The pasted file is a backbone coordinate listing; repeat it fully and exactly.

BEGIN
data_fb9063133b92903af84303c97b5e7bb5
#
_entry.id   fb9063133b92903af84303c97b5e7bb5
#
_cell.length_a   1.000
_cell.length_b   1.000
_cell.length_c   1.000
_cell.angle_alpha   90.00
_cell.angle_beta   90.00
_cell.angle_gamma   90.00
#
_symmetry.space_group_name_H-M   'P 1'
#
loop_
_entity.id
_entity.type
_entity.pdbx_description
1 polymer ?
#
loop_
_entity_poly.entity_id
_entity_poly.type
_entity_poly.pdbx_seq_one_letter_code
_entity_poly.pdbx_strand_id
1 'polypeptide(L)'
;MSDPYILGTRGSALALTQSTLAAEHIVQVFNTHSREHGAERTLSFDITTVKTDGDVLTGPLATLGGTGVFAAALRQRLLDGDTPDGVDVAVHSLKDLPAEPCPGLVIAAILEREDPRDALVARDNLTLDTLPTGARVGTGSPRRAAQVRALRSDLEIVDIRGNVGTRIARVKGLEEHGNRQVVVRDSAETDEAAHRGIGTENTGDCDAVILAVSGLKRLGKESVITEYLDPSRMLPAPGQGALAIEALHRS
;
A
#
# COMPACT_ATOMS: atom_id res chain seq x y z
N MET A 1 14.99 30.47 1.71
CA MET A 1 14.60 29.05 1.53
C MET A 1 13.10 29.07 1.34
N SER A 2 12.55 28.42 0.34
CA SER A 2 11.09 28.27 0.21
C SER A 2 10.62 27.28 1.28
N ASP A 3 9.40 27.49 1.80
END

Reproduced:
data_fb9063133b92903af84303c97b5e7bb5
#
_entry.id   fb9063133b92903af84303c97b5e7bb5
#
_cell.length_a   1.000
_cell.length_b   1.000
_cell.length_c   1.000
_cell.angle_alpha   90.00
_cell.angle_beta   90.00
_cell.angle_gamma   90.00
#
_symmetry.space_group_name_H-M   'P 1'
#
loop_
_entity.id
_entity.type
_entity.pdbx_description
1 polymer ?
#
loop_
_entity_poly.entity_id
_entity_poly.type
_entity_poly.pdbx_seq_one_letter_code
_entity_poly.pdbx_strand_id
1 'polypeptide(L)'
;MSDPYILGTRGSALALTQSTLAAEHIVQVFNTHSREHGAERTLSFDITTVKTDGDVLTGPLATLGGTGVFAAALRQRLLDGDTPDGVDVAVHSLKDLPAEPCPGLVIAAILEREDPRDALVARDNLTLDTLPTGARVGTGSPRRAAQVRALRSDLEIVDIRGNVGTRIARVKGLEEHGNRQVVVRDSAETDEAAHRGIGTENTGDCDAVILAVSGLKRLGKESVITEYLDPSRMLPAPGQGALAIEALHRS
;
A
#
# COMPACT_ATOMS: atom_id res chain seq x y z
N MET A 1 14.99 30.47 1.71
CA MET A 1 14.60 29.05 1.53
C MET A 1 13.10 29.07 1.34
N SER A 2 12.55 28.42 0.34
CA SER A 2 11.09 28.27 0.21
C SER A 2 10.62 27.28 1.28
N ASP A 3 9.40 27.49 1.80